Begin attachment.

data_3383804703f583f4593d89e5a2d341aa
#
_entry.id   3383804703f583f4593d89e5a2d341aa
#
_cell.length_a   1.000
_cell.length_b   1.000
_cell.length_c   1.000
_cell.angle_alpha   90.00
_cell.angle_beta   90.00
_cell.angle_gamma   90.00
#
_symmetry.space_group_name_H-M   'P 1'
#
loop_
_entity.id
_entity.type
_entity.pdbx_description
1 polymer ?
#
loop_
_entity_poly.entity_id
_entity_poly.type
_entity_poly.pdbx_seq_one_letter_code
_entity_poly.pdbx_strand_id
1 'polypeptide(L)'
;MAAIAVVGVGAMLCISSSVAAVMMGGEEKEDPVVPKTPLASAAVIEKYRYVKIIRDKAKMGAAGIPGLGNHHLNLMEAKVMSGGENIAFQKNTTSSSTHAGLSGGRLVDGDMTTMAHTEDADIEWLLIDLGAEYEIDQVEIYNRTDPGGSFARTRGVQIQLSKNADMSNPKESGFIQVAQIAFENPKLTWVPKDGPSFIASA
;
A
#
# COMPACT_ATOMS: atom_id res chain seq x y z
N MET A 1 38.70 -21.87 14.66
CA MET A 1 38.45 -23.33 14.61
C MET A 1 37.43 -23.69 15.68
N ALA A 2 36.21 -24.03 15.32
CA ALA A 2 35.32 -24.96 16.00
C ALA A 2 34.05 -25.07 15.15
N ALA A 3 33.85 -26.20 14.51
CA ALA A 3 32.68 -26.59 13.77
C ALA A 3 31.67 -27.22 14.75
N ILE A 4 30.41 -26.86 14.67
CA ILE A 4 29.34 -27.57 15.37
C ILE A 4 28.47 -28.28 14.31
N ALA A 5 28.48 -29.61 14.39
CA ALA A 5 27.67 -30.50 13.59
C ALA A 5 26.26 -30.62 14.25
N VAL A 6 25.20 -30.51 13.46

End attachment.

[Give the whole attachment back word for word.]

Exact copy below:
data_3383804703f583f4593d89e5a2d341aa
#
_entry.id   3383804703f583f4593d89e5a2d341aa
#
_cell.length_a   1.000
_cell.length_b   1.000
_cell.length_c   1.000
_cell.angle_alpha   90.00
_cell.angle_beta   90.00
_cell.angle_gamma   90.00
#
_symmetry.space_group_name_H-M   'P 1'
#
loop_
_entity.id
_entity.type
_entity.pdbx_description
1 polymer ?
#
loop_
_entity_poly.entity_id
_entity_poly.type
_entity_poly.pdbx_seq_one_letter_code
_entity_poly.pdbx_strand_id
1 'polypeptide(L)'
;MAAIAVVGVGAMLCISSSVAAVMMGGEEKEDPVVPKTPLASAAVIEKYRYVKIIRDKAKMGAAGIPGLGNHHLNLMEAKVMSGGENIAFQKNTTSSSTHAGLSGGRLVDGDMTTMAHTEDADIEWLLIDLGAEYEIDQVEIYNRTDPGGSFARTRGVQIQLSKNADMSNPKESGFIQVAQIAFENPKLTWVPKDGPSFIASA
;
A
#
# COMPACT_ATOMS: atom_id res chain seq x y z
N MET A 1 38.70 -21.87 14.66
CA MET A 1 38.45 -23.33 14.61
C MET A 1 37.43 -23.69 15.68
N ALA A 2 36.21 -24.03 15.32
CA ALA A 2 35.32 -24.96 16.00
C ALA A 2 34.05 -25.07 15.15
N ALA A 3 33.85 -26.20 14.51
CA ALA A 3 32.68 -26.59 13.77
C ALA A 3 31.67 -27.22 14.75
N ILE A 4 30.41 -26.86 14.67
CA ILE A 4 29.34 -27.57 15.37
C ILE A 4 28.47 -28.28 14.31
N ALA A 5 28.48 -29.61 14.39
CA ALA A 5 27.67 -30.50 13.59
C ALA A 5 26.26 -30.62 14.25
N VAL A 6 25.20 -30.51 13.46